October, 1996

Special Note

Success As A Matter Of Roots

It is normal practice of PRODUCE BUSINESS to use its pages to discuss and analyze the produce industry. Once each year, though, on the occasion of this publication’s anniversary we set aside one page to report to our readers on our progress and to thank our readers for their support. This is that page.

It was eleven years ago this month, at the PMA convention in San Francisco, that PRODUCE BUSINESS was launched. That fledgling enterprise, founded like most entrepreneurial ventures on a vision and a prayer, has blossomed in the fullness of time into the magazine you hold in your hands today.

It is in many ways amazing. We have full time employees now in five states and correspondents and representatives across most of the globe. Hardly a day passes when someone in this industry isn’t calling for help: Perhaps it is a large company or association needing a speaker for an annual meeting, or a small retailer with food safety questions. Maybe they just need reprints or extra issues to distribute to customers and suppliers.

Some requests are large, others small, but each one is precious because each one illustrates just how tightly PRODUCE BUSINESS has become woven into the fabric of the industry.

This is a business magazine and so its pages are a record of an ongoing saga of a thousand unheralded battles, by a thousand unheralded produce firms, for market share, for business success, for survival. It makes sense for me to reflect on how PRODUCE BUSINESS has accomplished what we have. For surely, in this success, there must be lessons for other businesses.

To start, I think that we began with a great advantage, roots in the produce industry that go back to time immemorial. When, as a child, my father brought me down to his place on the old Washington Street Market in New York, he could already point out to me the building where my grandfather was a wholesaler and auction buyer and, on the route to Washington Street, he could point out the location of the old Wallabout produce market in Brooklyn and explain how my great-grandfather had come to this continent and continued in the produce trade which his father and his father’s father practiced back in Europe.

Roots mattered in our success not, as some think, principally because it gave us access to industry information or the big players — though it did both of these things. Our deep roots in the trade gave an ennobling purpose to this quest that we called a magazine. In addition to the usual reasons for launching a business — a market opportunity, a desire to make money, etc.— we had another reason: From its founding, PRODUCE BUSINESS has not contented itself with simply reporting on the industry but, instead, has challenged itself to help elevate the industry.

What PRODUCE BUSINESS stands for is a notion that one of the world’s oldest industries, the distribution of fruits and vegetables, has evolved into a trade of such sophistication that new ways of thinking are imperative.

This isn’t always an easy business model to sustain; it means being brutally honest about issues some would have us be quiet about. Still, I could not imagine functioning in any other way. And the same deep roots which summoned up this attitude have given us the fortitude to stand our ground when others would have cut and run. So roots matter.

The very fact that we have built this business from scratch also has created a strong bond between this very entrepreneurial industry and this very entrepreneurial magazine. For building a business has let us experience, first hand, the pleasures and perils of American capitalism and, in so doing, it has enabled us to share, heartbeat for heartbeat, the pulse of entrepreneurial capitalism that keeps the produce industry going.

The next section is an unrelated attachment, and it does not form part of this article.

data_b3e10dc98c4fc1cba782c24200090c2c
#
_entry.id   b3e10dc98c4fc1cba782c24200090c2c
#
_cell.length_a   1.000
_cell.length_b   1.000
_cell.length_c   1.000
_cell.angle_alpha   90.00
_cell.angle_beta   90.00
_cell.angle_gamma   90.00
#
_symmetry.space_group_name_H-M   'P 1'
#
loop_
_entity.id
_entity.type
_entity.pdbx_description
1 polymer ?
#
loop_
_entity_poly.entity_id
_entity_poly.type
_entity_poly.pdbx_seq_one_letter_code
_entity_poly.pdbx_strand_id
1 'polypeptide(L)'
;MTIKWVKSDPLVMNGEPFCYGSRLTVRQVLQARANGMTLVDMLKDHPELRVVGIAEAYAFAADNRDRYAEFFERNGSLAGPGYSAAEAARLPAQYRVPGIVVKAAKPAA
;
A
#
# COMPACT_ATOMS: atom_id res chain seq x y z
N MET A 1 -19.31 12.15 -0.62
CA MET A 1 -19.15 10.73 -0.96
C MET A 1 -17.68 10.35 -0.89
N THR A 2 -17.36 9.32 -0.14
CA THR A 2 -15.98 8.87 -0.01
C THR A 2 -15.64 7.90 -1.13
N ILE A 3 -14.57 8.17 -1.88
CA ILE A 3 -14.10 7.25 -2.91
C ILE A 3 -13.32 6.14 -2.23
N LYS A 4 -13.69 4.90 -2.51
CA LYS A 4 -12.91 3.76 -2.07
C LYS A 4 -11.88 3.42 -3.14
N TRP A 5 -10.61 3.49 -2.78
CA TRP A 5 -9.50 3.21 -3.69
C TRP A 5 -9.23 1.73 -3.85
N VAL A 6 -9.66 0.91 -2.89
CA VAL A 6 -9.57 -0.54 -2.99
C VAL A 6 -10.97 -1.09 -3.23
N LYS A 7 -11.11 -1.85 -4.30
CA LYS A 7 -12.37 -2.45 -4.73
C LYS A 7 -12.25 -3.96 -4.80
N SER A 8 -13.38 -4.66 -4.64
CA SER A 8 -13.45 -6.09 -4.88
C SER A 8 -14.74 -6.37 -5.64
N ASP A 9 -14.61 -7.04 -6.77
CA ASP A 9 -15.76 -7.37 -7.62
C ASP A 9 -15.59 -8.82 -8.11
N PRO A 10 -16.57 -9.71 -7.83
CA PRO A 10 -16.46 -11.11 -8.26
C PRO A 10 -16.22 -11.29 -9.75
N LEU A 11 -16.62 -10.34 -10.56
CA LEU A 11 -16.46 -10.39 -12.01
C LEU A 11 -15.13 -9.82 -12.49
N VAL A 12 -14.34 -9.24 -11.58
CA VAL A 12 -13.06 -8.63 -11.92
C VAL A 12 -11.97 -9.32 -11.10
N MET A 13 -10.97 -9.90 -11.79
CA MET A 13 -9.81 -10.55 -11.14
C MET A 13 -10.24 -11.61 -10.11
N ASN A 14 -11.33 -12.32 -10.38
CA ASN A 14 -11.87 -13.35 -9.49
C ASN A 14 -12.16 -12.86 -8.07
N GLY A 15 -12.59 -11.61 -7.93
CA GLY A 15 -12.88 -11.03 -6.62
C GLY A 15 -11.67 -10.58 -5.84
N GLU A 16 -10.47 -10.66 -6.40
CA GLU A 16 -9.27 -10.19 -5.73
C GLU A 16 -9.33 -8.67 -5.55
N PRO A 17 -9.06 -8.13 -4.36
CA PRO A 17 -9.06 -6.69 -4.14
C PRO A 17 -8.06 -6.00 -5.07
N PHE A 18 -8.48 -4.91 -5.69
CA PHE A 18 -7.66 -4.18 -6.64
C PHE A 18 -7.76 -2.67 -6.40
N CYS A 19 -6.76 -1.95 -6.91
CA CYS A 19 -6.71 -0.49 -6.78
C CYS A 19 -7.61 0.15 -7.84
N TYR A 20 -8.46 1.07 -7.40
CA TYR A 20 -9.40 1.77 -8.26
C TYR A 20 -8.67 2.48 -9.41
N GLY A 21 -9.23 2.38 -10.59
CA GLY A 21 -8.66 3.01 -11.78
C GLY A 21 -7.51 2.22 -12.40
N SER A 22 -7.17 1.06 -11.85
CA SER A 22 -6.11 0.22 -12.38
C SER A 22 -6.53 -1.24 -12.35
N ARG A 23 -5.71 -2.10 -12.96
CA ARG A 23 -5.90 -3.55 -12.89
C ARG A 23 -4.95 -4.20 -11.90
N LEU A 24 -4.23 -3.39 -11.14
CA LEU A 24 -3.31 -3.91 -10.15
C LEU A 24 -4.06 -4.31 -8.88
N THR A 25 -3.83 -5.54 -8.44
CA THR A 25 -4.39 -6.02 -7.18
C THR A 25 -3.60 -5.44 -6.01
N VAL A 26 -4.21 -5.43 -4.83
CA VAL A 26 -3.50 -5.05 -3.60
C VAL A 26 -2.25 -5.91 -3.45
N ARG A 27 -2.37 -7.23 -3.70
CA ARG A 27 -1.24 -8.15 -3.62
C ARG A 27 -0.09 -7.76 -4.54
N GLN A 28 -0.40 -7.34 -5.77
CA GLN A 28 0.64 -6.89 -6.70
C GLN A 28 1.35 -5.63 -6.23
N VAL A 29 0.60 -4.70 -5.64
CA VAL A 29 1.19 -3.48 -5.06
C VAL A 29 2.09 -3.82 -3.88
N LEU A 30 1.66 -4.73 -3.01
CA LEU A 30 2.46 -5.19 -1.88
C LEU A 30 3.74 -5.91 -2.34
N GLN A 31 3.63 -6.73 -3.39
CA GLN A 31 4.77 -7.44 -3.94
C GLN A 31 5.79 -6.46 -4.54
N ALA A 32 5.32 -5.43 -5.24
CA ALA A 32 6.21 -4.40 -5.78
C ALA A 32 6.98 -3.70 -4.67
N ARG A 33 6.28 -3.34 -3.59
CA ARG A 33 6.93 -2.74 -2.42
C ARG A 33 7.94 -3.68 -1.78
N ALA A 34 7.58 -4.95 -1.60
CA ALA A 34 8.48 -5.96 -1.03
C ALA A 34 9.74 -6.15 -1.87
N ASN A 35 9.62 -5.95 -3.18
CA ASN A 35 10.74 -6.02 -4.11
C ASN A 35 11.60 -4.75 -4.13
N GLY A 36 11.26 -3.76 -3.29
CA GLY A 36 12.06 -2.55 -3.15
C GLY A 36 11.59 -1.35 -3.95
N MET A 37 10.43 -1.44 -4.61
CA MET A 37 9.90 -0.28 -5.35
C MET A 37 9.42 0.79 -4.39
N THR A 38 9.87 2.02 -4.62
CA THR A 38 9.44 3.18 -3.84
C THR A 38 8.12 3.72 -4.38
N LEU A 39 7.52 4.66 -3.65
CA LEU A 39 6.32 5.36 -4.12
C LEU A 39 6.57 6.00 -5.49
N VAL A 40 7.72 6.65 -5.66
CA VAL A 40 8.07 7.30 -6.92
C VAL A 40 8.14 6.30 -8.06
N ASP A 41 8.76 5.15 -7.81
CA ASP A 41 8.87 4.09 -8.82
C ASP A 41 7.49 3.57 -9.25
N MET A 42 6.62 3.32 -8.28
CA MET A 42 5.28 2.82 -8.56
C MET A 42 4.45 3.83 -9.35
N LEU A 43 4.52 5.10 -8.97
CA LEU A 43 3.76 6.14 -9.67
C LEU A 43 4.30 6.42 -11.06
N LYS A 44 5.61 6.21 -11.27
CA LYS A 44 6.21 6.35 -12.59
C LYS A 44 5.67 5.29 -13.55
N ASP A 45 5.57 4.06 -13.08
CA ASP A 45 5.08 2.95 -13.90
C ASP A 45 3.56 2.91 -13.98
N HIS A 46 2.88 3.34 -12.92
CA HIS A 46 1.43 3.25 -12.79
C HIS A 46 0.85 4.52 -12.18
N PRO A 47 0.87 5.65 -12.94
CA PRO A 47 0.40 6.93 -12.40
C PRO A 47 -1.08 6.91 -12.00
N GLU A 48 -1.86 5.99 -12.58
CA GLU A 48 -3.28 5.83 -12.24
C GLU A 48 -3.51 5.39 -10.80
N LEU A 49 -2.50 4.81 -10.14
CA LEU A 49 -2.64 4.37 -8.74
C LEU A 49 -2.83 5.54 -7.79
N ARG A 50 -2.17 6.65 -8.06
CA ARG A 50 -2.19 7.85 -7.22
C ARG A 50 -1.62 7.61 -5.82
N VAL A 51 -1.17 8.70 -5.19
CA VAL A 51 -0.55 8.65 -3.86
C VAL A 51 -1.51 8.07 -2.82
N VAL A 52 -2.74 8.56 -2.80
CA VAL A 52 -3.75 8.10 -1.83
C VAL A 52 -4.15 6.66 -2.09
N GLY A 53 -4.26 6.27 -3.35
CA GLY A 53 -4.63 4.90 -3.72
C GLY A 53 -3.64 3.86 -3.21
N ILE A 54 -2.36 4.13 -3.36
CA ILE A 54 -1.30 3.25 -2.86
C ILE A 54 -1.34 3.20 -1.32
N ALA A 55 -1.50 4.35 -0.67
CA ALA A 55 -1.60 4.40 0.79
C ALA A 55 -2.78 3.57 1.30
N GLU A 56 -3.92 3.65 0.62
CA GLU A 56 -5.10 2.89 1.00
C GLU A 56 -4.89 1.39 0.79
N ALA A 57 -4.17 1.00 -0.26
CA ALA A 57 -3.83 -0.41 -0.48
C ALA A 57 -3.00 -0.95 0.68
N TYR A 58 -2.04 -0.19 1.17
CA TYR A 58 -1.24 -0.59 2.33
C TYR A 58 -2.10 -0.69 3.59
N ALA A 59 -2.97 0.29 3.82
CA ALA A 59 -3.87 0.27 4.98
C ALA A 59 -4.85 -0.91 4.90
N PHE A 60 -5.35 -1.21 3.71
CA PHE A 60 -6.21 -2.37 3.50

As we head into year twelve, I am astounded at our good fortune and thankful for our blessings. Yet, no matter how bright the prospects, nothing is ever easy. As the produce industry prepares for the next millennia it will need plenty of help. Meal replacements, genetic engineering of produce, irradiation, national promotion campaigns, food safety and issues we haven’t dreamt of yet will all pose challenges and offer opportunities.

Some will seize the opportunities and overcome the challenges, others will be oblivious to the opportunities and fall victim to the challenges. My pledge to you, our readers, today, is that the successes will be the ones that accessed the insight and resources of PRODUCE BUSINESS to help build their businesses.

Our advertisers, of course, make all we do possible and we are proud of the business we help create for them. I hope that the industry recognizes that through their support, these companies are helping to build a more innovative, more successful produce industry. They deserve my thanks and that of the whole trade.

For all that PRODUCE BUSINESS owes to suppliers and advertisers, to employees and friends, I, never, for even a moment, let myself forget that it is readers that make a magazine. It is all for naught save that people pick up the pages, read them and put the ideas to work in their business and in their life.

It is readers who turn dead type into vigorous song. So, to all who have given PRODUCE BUSINESS life, a special thank you and a special promise — that with each issue we will strive to evolve to a greater resource for the trade.

Actually, I have to work extra hard this year because we are expecting a new subscriber to PRODUCE BUSINESS. My brother, Barry, and sister-in-law, Abbe, are expecting a child around Thanksgiving-time, the first of a new generation of Prevors.

I don’t know the name, I don’t even know the sex, but I know it is a baby and knowing nothing more than that, I see all the potential in the world. It is to the development of that potential in us all that this magazine is dedicated.  pb